The Tiny Prosperity School

Prosperity School

In the late 19th and early 20th centuries, West Virginia had thousands of schools that were gradually closed through consolidations. The isolated Prosperity School atop Great Flat Top Mountain remained open far longer than others.

In the late 19th and early 20th centuries, West Virginia had thousands of schools and hundreds of self-taxing school districts. According to one report, the state at one point had 6,156 schools in 395 districts, 40 high schools, 262 multi-room “graded” schools, and 5,854 one-room schools. Small, community-run schools were castigated as being inefficient, backward, and unsystematic and gradually disappeared from major metropolitan areas during the 19th century. They stuck around for a lot longer in rural communities because of the distance between communities and the condition of roads.

These country schools were mostly one or two rooms, educating the children in the immediate community. They were often the center of social life for the community and served as voting centers,

School and school district consolidations began in earnest with the county unit plan, an education reform proposal that went into effect in 1933. It combined hundreds of small school districts into 55 county-wide systems. By 1960, the number of schools in the state had been cut to 2,843, less than half the number reported just 50 years prior. But the loss of mining and industrial jobs in the 1950s and 1960s reduced the school-age population of many counties, undercutting education budgets.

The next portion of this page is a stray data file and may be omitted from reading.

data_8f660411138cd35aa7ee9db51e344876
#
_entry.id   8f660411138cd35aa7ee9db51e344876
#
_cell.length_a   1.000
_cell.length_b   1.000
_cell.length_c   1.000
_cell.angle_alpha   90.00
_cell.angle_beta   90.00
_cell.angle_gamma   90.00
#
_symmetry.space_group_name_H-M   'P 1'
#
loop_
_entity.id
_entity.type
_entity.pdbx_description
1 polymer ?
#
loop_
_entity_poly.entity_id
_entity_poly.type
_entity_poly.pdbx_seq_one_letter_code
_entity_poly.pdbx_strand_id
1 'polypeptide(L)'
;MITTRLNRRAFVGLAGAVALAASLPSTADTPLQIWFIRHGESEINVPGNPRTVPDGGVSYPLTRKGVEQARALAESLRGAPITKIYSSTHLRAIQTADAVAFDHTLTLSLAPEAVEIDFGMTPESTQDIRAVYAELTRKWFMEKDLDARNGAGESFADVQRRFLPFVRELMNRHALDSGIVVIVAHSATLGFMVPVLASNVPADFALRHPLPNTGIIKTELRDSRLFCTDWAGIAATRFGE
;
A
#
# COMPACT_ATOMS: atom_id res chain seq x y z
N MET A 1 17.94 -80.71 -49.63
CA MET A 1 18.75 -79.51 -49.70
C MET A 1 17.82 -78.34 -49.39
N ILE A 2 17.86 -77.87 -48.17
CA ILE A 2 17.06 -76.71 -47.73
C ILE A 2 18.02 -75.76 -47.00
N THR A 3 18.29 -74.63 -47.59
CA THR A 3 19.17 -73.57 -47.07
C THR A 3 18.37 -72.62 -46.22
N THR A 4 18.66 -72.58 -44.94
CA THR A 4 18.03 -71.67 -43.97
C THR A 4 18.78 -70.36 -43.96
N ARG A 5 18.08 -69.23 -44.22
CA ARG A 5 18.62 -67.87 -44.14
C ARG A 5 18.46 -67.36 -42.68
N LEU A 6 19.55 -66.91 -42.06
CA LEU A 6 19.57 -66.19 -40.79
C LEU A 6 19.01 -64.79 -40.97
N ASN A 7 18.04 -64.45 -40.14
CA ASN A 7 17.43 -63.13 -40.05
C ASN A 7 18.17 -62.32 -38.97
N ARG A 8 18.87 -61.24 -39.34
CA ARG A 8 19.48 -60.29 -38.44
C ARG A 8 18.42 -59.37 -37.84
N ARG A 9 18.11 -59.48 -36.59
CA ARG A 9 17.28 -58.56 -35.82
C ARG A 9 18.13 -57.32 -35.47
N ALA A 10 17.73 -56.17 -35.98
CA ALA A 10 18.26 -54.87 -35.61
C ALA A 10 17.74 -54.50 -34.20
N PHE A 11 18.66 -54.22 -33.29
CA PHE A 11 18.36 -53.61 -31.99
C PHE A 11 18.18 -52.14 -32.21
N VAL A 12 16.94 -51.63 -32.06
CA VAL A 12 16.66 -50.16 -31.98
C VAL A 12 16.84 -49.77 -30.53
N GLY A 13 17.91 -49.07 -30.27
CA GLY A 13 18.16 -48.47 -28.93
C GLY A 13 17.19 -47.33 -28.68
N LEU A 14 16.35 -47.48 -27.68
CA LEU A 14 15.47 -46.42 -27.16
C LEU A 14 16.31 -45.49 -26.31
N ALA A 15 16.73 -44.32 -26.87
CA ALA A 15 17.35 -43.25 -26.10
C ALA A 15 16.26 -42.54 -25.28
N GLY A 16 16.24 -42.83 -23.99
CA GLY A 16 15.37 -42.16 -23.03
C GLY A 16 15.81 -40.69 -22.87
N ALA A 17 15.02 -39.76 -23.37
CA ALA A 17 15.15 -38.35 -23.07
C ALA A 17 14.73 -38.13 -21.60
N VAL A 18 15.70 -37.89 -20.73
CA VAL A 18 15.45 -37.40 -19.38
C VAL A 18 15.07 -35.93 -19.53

Some county schools remained because of a combination of poor roads and geographical isolation, including the two-room Prosperity School atop Great Flat Top Mountain. With just 41 students, the school was almost an afterthought in the greater scheme of squeezing efficiencies out of education. In 1961, it requested from the county Board of Education for indoor toilets, central heating, and an electric water pump. The Board agreed to furnish the heating and water systems but did not have funds available for the construction of an indoor restroom.

Later consolidation efforts were driven in part by the Recht Decision of 1982, a judicial ruling that called for equity in school funding and instruction. Eventually, this mandate, along with better roads and a growing fleet of school buses, forced Prosperity School to close. And with that, the tight-knit community atop Great Flat Top Mountain slowly died out.

By the end of the 20th century, fewer than 900 schools remained and it’s been suggested that county-wide schools could be further concentrated into regional-wide campuses.

School consolidations are always controversial. While mergers can offer students expanded curricular and extra-curricular offerings, they withdraw children and fiscal resources from rural communities and force students to be shuttled on buses for up to two hours per day to county campuses. Additionally, unified school buildings often rarely save districts as much money as expected because of high transportation and building construction and maintenance costs. In the end, consolidation decisions are often made only in the interest of saving costs and rarely account for societal or community impacts and until state policies and economic circumstances change, these education contractions will only continue.

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